What is ordinary?
Life is pretty ordinary when you grow up in the suburban empire of Westchester, New York. Everyone spends their weekends in the city, exploring the alleyways and side streets coated with cobblestone and brick and glass and steel. Maybe we’ll take a break and go hike on a trail through the Hudson Highlands in our backyard, or take a ride down to the river to watch the sunset. We all eat at the same places, we go to the same mall, we went go to high school and watched the Friday night football games. We all had school spirit, practiced our evacuations in case of a nuclear explosion, went to college, and we… wait a second.
What? What do you mean not every high school practices their emergency evacuation routes in case of a nuclear meltdown? Believe it or not, this was an annual occurrence in which we would evacuate the school, ingest mock pills to simulate what we would take to help reduce radiation poisoning, and board our allocated buses that would take us away from the new Chernobyl I once called home. This was never weird to me. This was just another precaution, on top of the fire and lock down drills. It didn’t faze me because I grew up with them, and with the knowledge that there was a nuclear power center in my theoretical back yard. Indian point energy center was just a part of life in Westchester. Any time you go to the river, or take the train, you can’t help but notice the intense stone structures and smoke stacks that obscure the beautiful rolling mountains of lower NY. A center with the capability of killing thousands upon thousands and poisoning even more. This was always normal.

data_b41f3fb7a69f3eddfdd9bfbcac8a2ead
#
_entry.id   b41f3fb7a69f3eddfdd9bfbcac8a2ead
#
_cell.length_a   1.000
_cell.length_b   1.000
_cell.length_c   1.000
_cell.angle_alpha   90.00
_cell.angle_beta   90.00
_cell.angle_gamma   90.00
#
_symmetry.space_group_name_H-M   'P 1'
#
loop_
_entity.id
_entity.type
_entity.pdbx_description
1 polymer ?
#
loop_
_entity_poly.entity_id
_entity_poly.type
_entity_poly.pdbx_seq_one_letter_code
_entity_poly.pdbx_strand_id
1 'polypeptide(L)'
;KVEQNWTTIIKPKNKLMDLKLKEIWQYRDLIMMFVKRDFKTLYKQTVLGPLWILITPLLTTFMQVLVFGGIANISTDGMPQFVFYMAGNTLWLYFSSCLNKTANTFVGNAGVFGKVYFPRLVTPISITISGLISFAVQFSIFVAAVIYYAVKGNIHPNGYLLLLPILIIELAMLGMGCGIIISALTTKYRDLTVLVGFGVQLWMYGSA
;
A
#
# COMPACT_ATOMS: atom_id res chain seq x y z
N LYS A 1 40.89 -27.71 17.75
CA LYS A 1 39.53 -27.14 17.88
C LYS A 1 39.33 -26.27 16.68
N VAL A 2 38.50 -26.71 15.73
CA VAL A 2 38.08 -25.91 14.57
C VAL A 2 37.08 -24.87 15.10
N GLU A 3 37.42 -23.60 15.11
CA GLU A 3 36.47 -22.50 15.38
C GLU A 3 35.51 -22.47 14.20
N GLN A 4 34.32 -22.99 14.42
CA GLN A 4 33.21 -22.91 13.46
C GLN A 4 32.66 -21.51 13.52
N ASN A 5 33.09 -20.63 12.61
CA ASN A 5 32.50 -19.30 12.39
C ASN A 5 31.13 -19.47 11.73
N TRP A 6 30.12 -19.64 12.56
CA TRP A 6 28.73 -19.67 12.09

It wasn’t until I came to school that I realized not every high school student has the same experience that I had. I felt like the most ordinary of students in the most ordinary of towns, until someone put into perspective that it was insane to practice drills in case of a nuclear apocalypse, especially so close to NYC. It was at that moment that it finally hit me. What I knew as ordinary was completely unheard of by so many, to the point where they couldn’t even fathom my annual routine. I then went on imagining what other things I took as ordinary in my high school that may not be as normal as I thought, and the same for other schools. My ordinary suburban empire of a life, in a boring town, with a nuclear power plant capable of destroying everything I know. Ordinary, right?